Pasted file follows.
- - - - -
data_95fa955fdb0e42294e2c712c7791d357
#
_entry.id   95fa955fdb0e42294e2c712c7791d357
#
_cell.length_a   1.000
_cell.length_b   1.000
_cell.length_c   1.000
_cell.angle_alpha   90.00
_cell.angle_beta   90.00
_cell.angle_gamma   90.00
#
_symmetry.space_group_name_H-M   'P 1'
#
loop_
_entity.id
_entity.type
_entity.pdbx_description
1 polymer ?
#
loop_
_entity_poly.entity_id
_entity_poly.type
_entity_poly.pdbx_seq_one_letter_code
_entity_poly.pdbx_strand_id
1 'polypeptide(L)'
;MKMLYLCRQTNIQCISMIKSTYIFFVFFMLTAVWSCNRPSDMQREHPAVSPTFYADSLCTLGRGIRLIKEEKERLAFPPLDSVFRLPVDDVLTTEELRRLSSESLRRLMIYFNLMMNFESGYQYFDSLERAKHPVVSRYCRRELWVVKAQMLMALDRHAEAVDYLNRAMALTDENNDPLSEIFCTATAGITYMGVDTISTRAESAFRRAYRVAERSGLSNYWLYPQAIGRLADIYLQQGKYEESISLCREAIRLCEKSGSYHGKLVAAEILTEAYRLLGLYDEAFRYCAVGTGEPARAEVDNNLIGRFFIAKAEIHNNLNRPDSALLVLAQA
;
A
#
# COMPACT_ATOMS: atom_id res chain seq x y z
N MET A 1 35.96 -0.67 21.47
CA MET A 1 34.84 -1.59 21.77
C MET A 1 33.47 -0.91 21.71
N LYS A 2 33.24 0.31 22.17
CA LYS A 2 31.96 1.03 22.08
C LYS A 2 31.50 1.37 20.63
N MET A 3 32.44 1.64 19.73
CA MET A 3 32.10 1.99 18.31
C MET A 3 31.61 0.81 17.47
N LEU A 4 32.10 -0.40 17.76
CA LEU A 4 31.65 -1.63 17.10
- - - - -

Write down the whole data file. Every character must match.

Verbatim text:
data_95fa955fdb0e42294e2c712c7791d357
#
_entry.id   95fa955fdb0e42294e2c712c7791d357
#
_cell.length_a   1.000
_cell.length_b   1.000
_cell.length_c   1.000
_cell.angle_alpha   90.00
_cell.angle_beta   90.00
_cell.angle_gamma   90.00
#
_symmetry.space_group_name_H-M   'P 1'
#
loop_
_entity.id
_entity.type
_entity.pdbx_description
1 polymer ?
#
loop_
_entity_poly.entity_id
_entity_poly.type
_entity_poly.pdbx_seq_one_letter_code
_entity_poly.pdbx_strand_id
1 'polypeptide(L)'
;MKMLYLCRQTNIQCISMIKSTYIFFVFFMLTAVWSCNRPSDMQREHPAVSPTFYADSLCTLGRGIRLIKEEKERLAFPPLDSVFRLPVDDVLTTEELRRLSSESLRRLMIYFNLMMNFESGYQYFDSLERAKHPVVSRYCRRELWVVKAQMLMALDRHAEAVDYLNRAMALTDENNDPLSEIFCTATAGITYMGVDTISTRAESAFRRAYRVAERSGLSNYWLYPQAIGRLADIYLQQGKYEESISLCREAIRLCEKSGSYHGKLVAAEILTEAYRLLGLYDEAFRYCAVGTGEPARAEVDNNLIGRFFIAKAEIHNNLNRPDSALLVLAQA
;
A
#
# COMPACT_ATOMS: atom_id res chain seq x y z
N MET A 1 35.96 -0.67 21.47
CA MET A 1 34.84 -1.59 21.77
C MET A 1 33.47 -0.91 21.71
N LYS A 2 33.24 0.31 22.17
CA LYS A 2 31.96 1.03 22.08
C LYS A 2 31.50 1.37 20.63
N MET A 3 32.44 1.64 19.73
CA MET A 3 32.10 1.99 18.31
C MET A 3 31.61 0.81 17.47
N LEU A 4 32.10 -0.40 17.76
CA LEU A 4 31.65 -1.63 17.10